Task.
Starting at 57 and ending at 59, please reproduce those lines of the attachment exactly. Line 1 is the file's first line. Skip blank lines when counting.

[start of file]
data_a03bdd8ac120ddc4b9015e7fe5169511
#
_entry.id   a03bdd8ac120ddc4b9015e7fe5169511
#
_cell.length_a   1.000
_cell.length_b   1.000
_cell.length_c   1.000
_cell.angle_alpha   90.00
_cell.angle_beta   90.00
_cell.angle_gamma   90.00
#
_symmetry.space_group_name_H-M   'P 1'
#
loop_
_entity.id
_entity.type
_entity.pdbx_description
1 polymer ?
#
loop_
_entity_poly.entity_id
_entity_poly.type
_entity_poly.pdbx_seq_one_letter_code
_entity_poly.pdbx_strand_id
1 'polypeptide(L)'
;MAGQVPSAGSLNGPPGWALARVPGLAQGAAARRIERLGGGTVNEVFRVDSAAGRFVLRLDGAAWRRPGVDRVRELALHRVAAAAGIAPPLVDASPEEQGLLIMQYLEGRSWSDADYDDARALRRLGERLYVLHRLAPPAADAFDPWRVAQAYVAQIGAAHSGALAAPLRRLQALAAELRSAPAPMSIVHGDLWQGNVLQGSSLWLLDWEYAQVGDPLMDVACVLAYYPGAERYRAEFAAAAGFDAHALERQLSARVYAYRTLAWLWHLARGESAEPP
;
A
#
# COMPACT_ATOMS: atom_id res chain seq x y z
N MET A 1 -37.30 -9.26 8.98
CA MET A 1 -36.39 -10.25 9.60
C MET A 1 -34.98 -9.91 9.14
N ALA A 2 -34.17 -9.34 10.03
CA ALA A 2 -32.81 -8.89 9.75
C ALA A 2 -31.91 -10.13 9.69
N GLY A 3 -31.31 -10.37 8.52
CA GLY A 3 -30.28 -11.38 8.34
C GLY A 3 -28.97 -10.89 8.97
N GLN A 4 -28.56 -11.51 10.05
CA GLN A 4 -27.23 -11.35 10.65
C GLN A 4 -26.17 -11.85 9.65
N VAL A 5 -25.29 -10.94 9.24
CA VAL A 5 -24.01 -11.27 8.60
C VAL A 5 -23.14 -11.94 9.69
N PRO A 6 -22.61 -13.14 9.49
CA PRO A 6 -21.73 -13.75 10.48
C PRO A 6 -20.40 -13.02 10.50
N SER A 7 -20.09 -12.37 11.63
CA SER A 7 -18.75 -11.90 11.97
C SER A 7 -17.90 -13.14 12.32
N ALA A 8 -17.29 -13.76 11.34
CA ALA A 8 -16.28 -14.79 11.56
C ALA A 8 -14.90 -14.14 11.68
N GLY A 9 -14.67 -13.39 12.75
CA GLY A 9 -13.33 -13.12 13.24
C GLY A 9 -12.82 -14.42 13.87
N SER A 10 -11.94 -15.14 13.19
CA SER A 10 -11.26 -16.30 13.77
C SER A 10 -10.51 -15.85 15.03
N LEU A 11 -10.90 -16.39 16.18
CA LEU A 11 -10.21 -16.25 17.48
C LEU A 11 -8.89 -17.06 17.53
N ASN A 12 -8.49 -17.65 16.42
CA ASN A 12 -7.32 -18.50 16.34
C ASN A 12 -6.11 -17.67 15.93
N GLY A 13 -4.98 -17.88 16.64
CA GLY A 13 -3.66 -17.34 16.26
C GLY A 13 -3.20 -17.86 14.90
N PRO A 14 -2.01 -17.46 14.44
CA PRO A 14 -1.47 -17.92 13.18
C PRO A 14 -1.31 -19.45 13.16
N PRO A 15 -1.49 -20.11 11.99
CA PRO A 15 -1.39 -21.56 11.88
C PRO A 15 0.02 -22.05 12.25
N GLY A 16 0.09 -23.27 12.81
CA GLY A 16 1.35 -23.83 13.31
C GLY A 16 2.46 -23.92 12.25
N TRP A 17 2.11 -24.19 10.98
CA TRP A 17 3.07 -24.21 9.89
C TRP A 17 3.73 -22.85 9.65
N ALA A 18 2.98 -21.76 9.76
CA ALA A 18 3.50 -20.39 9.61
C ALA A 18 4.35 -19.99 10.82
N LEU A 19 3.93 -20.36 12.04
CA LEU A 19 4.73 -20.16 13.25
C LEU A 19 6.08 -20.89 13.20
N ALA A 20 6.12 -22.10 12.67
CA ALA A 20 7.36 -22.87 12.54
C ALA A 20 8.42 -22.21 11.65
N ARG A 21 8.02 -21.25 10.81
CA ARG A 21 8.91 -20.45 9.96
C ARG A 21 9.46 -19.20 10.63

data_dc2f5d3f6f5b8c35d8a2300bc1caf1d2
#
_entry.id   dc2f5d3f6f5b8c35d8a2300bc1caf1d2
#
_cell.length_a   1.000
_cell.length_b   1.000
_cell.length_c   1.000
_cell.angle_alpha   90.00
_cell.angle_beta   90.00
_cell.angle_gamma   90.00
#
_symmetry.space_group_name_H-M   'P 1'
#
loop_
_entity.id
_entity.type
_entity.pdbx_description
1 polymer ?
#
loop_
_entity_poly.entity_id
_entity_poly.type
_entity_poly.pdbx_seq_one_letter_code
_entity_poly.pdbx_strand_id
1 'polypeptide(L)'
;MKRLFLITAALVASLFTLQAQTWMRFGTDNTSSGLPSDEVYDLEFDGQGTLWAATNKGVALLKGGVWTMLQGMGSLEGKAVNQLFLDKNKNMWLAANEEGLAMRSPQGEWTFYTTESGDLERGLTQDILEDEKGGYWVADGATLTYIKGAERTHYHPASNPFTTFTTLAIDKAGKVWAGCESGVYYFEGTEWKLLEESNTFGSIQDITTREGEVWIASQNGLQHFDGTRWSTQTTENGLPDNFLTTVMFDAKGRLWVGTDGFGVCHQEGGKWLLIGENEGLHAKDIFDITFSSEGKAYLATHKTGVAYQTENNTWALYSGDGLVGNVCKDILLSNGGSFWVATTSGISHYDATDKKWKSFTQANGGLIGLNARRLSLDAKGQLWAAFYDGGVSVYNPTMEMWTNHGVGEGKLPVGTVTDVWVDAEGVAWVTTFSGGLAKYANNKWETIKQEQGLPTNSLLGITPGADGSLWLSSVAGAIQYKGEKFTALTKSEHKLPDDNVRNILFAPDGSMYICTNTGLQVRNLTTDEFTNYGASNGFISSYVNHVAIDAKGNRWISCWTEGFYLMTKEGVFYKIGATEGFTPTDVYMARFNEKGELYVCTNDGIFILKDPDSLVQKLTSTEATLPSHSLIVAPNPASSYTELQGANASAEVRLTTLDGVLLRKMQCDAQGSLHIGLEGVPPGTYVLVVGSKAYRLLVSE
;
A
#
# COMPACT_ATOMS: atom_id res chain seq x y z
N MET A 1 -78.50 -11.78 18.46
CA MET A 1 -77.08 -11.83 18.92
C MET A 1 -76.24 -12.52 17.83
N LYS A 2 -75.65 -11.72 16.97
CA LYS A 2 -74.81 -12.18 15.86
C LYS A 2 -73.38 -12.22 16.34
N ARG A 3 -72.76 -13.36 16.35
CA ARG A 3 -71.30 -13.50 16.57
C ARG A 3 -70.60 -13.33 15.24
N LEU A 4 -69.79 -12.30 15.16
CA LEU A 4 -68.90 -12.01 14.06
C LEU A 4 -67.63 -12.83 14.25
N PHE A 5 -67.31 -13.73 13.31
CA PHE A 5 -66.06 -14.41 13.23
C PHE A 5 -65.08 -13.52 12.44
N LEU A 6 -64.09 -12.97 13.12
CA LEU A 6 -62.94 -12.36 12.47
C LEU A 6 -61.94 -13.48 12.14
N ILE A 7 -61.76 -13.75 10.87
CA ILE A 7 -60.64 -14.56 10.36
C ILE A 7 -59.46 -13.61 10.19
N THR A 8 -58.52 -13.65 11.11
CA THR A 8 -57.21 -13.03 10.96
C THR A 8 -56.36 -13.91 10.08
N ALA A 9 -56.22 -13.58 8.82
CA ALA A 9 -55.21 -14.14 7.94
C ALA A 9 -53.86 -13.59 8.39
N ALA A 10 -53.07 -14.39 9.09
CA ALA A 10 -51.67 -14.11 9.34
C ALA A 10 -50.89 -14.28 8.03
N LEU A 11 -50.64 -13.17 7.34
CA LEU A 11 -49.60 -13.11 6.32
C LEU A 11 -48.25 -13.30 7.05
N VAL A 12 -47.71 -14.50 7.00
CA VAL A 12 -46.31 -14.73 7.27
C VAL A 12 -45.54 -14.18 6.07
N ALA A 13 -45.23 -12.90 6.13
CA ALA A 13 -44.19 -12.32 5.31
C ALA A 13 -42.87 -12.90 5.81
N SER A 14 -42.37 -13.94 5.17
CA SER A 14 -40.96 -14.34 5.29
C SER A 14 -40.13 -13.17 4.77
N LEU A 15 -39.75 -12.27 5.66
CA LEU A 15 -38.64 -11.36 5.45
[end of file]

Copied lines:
C GLY A 9 -12.82 -14.42 13.87
N SER A 10 -11.94 -15.14 13.19
CA SER A 10 -11.26 -16.30 13.77